Piss and Vinegar: My Beer Is Too Cold!

Ah, those simpler times, not so long ago, before I knew that some beers were neither ales nor lagers, or that some bad tastes in beer had names and chemical formulas, or that freshly harvested hops could be used in very special beers, or that some marketing drones think of dried things as fresh.

In those simpler times — even before I knew that some “pints” were less than 16 ounces — one of the most common things for a beer lover like me to geek out about was beer served too cold. It was a reasonable thing to complain about: the IPAs and other strong ales we drink a lot of in the Pacific Northwest are more flavorful if you drink them at temperatures in the 50s, a far cry from the “pour me a cold one” culture that bars and restaurants move in.

A few years ago, it seemed like our geeky complaints had paid off. Good beer bars were serving draft beer at proper temperatures — or at least it was near enough that a couple of minutes of cupping a beer in your hands could get it into the right range. Cask-conditioned beers were served pleasantly cool at most places that knew what a cask was. But it seems like things are headed in the other direction now: temperatures are falling, and bars that should know better are serving colder and colder beers. It really struck me during this past fresh hop season, when the aromas and fresh flavors we’re looking for at that time were hidden under a blanket of cold.

What is happening? Are there so many other factors to worry about that bars have been distracted from caring for such an important aspect of the beer experience? Or is the importance of properly storing beer cold causing people to lose sight of the proper serving temperature? Whatever it is, I think it is time to revisit this question, and make sure we’re getting the best flavors we can.

A less understandable situation is the continued prevalence of the frosted pint glass. For this there is simply no excuse. When servers at a bar with 20 or 40 good beers on tap instinctively reach into the freezer whenever someone orders a pint of IPA, someone has fallen badly down on the job. The server should know better, but more importantly the management should make sure there aren’t even any chilled glasses to reach for. As I alluded to above, the impetus for this rant was a recent outing I took where a fresh-hop ale that I ordered was served in a glass with honest-to-God icicles on it. So not only was it going to take me 20 minutes or so to have beer at a temperature where I could enjoy the subtle fresh-hop flavors and aromas, but all that condensation on the glass was also diluting the beer. Who would want that?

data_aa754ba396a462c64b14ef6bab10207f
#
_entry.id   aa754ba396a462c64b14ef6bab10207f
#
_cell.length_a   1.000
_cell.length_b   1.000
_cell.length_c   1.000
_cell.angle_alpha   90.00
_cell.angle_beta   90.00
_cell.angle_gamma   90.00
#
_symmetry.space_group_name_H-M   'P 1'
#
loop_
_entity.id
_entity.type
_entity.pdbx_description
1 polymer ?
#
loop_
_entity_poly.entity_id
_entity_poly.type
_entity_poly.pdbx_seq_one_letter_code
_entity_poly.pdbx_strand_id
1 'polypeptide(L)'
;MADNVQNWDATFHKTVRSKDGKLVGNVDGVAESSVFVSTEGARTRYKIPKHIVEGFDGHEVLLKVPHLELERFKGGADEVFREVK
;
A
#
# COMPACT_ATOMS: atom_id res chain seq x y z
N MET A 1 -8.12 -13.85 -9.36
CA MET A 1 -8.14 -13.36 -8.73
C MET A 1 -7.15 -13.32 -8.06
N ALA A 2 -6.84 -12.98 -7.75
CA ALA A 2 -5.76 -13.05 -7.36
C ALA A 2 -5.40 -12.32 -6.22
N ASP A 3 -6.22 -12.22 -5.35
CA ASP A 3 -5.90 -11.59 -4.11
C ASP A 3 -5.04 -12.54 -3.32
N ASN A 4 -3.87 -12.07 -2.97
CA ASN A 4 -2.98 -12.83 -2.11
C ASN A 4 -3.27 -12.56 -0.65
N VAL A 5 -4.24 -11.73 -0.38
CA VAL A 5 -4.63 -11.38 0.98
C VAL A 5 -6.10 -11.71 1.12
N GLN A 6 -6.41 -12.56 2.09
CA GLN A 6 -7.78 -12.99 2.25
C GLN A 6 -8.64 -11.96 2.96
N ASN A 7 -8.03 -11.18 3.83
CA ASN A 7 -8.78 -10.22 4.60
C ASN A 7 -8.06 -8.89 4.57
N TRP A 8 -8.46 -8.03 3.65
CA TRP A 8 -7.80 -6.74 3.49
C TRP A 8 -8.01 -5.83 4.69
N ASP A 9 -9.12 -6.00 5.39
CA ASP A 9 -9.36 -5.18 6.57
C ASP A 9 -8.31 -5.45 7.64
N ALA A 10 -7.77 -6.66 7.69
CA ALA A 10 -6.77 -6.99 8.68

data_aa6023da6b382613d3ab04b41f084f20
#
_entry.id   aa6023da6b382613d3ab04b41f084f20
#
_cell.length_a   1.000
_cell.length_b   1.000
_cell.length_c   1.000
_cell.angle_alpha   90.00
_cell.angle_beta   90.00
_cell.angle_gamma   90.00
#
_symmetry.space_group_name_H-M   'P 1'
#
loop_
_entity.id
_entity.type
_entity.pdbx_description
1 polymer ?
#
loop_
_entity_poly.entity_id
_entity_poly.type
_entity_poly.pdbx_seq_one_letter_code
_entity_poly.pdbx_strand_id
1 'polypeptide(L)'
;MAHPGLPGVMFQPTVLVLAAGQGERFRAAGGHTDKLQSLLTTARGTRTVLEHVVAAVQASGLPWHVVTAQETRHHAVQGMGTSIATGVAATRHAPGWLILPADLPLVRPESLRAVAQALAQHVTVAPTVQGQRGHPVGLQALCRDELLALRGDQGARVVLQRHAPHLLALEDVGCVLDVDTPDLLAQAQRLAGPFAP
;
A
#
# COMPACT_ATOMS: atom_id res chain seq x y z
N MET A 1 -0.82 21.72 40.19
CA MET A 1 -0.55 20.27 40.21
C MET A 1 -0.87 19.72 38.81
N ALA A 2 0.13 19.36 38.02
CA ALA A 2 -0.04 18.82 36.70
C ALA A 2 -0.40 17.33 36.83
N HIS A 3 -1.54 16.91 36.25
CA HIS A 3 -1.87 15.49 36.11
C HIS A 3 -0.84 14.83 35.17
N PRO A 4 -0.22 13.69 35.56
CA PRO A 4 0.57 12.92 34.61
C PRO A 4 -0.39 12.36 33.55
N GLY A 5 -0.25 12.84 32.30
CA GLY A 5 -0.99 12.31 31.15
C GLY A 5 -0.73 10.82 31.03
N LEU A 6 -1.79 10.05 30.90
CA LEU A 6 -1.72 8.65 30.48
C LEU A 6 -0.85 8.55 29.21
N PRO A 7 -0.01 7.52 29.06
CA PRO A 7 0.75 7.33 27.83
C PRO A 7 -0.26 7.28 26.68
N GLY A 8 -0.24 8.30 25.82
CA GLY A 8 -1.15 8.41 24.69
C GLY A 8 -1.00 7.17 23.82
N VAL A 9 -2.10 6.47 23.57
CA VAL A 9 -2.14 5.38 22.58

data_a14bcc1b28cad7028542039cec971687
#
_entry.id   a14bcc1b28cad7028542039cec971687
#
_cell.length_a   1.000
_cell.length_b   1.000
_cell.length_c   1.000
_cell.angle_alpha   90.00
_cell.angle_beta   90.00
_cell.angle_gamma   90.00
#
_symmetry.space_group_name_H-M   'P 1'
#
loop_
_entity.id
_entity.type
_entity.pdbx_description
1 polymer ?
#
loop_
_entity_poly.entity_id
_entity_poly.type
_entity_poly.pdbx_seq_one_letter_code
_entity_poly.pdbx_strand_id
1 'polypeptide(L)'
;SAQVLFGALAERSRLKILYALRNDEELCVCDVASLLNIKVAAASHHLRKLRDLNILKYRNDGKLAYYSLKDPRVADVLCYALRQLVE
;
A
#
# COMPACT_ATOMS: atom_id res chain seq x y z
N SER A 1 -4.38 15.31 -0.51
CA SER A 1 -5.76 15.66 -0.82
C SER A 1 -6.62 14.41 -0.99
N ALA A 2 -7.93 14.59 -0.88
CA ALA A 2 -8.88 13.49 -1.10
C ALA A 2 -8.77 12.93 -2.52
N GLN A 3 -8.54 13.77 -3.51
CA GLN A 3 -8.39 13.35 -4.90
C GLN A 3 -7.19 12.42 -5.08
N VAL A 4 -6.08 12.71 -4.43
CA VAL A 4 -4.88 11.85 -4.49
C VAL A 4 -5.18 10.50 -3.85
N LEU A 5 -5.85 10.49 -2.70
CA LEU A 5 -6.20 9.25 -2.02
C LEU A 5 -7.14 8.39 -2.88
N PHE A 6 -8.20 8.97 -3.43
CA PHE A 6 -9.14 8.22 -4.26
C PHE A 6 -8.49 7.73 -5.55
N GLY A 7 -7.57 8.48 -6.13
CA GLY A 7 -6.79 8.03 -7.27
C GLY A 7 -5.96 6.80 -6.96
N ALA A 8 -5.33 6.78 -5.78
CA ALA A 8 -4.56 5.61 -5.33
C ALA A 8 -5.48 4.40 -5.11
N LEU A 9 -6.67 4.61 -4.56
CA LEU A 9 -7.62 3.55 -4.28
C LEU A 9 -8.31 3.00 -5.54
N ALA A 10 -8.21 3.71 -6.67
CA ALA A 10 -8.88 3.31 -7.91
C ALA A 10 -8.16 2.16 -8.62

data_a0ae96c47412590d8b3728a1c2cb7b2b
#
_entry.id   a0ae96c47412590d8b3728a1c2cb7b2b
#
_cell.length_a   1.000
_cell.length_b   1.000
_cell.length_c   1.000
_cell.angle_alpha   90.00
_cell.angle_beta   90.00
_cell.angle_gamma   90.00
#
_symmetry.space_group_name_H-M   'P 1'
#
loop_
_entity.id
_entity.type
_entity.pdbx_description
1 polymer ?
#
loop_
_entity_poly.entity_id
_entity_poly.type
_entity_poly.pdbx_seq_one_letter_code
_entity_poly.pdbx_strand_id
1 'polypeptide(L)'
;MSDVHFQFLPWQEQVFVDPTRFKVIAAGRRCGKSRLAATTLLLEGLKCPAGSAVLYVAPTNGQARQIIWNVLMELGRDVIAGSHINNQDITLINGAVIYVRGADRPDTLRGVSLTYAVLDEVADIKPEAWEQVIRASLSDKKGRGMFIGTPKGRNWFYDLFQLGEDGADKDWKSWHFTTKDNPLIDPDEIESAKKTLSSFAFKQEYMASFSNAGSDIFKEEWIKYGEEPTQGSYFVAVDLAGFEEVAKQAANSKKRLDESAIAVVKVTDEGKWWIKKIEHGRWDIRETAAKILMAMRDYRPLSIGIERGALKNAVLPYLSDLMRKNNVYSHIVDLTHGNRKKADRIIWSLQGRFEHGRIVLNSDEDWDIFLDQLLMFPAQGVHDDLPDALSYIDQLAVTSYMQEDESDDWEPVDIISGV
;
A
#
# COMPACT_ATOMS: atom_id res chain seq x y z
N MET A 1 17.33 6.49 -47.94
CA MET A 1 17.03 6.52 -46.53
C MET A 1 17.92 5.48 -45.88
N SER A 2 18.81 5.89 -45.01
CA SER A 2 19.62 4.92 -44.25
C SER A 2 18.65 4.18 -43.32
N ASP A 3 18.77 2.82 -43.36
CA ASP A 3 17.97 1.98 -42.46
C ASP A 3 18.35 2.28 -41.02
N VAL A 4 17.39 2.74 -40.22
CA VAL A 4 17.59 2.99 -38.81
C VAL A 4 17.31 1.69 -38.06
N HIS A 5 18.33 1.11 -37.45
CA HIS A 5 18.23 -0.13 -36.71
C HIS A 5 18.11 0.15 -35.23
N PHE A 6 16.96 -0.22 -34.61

If I’m sitting at the bar and alert enough to notice that my bartender is reaching into a refrigerator for a pint glass, I’ll interrupt them and say, “Do you have a room temperature glass?”. More often than not I get a blank look in return, and I have to explain “one that hasn’t been in the freezer”. The expression on the server’s face changes slowly from complete non-comprehension to mere befuddlement — this guy is turning down a frosty mug? — but at least I won’t get my tongue frozen to the glass on my first sip. Unless of course it’s a place where every beer is served in a pint glass, and every pint glass is stored in a cooler, in which case I’m out of luck. Thankfully that usually only happens in little restaurants which happen to have a few good taps but aren’t particularly focused on beer. Still, it shouldn’t happen anywhere.